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Weapons against domestic violence 

by Frank van Steenbergen
January 4, 2018

 

Asked recently what good, improved agriculture brought to farming families on coastal Bangladesh, the answer among local farmer trainers was surprising: there is less domestic violence. 

The explanation is this: In the last 5 to 10 years, also due to projects such as the Blue Gold project in Bangladesh, there has been an upsurge in women doing home yard vegetable gardening, animal fattening, or poultry. It has added considerably to the farm income and with this to the status of women in their families. They are able to save money and may even lend some to their husbands for their businesses. Thus, very gradually, due to cauliflowers and eggplant, their status has improved and there has been less violence and aggression against them. 

Family well-being is not a trivial issue. In 2011 a survey was undertaken by the Bangladesh Bureau of Statistics in collaboration with the United Nations Population Fund, published as the ‘Violence against Women Survey 2011.’ The outcomes are alarming, with 87% of women stating they had been abused by their husbands, and 77% in the year before. Of those abused, 50% had sustained serious injuries – yet most did not seek medical help because of fear of shame and retaliation. The low status of women in society and most importantly in families, due to the dowry system, is at the base of this. The perception, awful as it is, is of women being strangers in the family contributing little to it. Far away from their own family and the protection that comes with it, they are defenseless against a lifetime of frustration with their husbands and families-in-law.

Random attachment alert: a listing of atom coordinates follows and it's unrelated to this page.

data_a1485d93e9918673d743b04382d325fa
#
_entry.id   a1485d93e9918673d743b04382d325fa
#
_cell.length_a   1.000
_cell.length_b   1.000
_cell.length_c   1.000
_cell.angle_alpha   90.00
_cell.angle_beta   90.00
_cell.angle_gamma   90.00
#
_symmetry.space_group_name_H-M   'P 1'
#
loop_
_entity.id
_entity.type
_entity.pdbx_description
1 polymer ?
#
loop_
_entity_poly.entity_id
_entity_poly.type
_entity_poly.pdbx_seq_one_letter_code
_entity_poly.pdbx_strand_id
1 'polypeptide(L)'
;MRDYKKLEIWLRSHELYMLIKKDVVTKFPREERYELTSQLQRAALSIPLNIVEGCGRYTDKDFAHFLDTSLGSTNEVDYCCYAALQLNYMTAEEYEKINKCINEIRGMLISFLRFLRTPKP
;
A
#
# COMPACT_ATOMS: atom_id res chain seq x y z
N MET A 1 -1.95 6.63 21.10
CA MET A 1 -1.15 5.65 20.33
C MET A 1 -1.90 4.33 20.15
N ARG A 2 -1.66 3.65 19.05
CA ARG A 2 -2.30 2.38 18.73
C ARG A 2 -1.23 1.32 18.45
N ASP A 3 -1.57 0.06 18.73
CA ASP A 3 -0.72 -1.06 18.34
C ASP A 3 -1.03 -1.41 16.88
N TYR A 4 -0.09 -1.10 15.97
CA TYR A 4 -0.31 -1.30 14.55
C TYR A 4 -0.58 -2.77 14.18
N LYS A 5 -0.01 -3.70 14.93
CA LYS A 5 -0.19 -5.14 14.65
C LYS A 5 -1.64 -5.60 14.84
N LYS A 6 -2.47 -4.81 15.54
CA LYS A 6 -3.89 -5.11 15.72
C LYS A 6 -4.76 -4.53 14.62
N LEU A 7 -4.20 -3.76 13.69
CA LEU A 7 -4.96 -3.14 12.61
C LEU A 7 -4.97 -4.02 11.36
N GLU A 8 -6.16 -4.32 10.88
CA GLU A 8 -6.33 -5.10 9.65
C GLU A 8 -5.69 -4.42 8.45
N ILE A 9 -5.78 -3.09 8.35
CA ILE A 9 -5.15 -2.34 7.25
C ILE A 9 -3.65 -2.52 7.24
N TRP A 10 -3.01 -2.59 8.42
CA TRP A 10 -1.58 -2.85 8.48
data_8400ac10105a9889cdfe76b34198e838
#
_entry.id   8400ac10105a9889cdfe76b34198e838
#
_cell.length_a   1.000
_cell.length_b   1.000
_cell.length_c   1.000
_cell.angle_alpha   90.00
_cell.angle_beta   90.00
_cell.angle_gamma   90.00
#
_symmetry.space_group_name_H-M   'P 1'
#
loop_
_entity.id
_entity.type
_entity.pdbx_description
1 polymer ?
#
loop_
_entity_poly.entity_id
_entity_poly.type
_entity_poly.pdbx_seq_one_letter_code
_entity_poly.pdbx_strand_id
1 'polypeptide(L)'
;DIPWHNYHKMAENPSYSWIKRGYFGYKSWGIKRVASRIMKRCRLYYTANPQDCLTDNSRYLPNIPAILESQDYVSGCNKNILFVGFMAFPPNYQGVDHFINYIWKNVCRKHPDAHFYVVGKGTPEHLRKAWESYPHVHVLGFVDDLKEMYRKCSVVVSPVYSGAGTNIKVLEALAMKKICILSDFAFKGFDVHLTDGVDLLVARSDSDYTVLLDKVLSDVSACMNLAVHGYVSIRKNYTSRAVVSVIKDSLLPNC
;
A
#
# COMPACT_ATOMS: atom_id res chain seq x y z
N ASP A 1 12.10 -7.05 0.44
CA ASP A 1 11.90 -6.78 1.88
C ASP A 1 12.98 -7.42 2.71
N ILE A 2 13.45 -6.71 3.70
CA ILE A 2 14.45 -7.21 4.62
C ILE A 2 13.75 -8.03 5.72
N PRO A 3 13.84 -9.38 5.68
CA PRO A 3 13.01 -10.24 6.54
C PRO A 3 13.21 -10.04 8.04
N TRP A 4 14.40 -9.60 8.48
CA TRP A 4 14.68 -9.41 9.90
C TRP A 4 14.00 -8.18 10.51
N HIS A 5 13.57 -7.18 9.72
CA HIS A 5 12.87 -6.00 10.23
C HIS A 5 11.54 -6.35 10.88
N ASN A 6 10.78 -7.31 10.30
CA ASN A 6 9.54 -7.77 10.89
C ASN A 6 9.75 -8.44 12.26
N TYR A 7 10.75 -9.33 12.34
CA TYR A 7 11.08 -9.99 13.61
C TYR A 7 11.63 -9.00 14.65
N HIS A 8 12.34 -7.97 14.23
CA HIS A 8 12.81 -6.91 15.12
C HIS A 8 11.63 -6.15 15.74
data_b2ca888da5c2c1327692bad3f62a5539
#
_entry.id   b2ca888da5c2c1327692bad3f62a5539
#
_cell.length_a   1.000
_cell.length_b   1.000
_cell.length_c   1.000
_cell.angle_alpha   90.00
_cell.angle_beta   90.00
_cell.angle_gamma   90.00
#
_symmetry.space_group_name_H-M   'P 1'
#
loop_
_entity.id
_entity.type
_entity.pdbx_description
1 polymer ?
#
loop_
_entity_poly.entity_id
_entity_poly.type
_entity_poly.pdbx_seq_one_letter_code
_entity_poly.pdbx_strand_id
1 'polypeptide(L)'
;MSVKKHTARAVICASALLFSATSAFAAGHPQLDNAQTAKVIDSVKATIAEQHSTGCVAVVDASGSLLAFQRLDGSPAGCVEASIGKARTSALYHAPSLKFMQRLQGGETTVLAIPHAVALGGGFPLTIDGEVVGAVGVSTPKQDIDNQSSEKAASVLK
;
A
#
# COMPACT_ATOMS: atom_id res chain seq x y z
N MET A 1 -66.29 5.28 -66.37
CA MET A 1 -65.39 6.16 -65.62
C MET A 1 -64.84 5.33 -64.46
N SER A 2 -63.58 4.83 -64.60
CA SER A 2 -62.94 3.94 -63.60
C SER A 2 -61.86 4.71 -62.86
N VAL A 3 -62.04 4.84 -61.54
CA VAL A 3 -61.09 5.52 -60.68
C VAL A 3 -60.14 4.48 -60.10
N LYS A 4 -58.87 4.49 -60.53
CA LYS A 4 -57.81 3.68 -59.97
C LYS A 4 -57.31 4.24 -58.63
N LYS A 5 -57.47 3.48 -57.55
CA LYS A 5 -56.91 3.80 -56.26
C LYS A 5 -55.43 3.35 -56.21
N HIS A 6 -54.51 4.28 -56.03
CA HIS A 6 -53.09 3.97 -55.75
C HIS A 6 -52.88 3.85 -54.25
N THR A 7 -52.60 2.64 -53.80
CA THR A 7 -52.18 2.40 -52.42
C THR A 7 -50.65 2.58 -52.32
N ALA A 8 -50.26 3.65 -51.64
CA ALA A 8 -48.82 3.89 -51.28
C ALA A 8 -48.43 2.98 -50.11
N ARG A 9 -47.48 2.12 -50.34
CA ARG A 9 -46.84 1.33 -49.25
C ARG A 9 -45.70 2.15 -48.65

And here the vegetables made a difference, and so do the chicks, goats, and cows – all livelihoods options that lie in the women’s realm. It is part of the horticultural revolution of the last thirty years that in many places vegetable gardening has been added to the family farm business, though there is still a long way to go. These days many such revolutions happen through the strength and stealth of people . We may have bad leaders, and we may lack statesmen and stateswomen. Big businesses may corrupt and violate our right to be left in peace, but against all of that there is a gradual movement of people and their initiative and energy making things better. The march of vegetables is one such example – improving our nutrition, creating sources of income, getting the best out of limited land and water resources.

 

 

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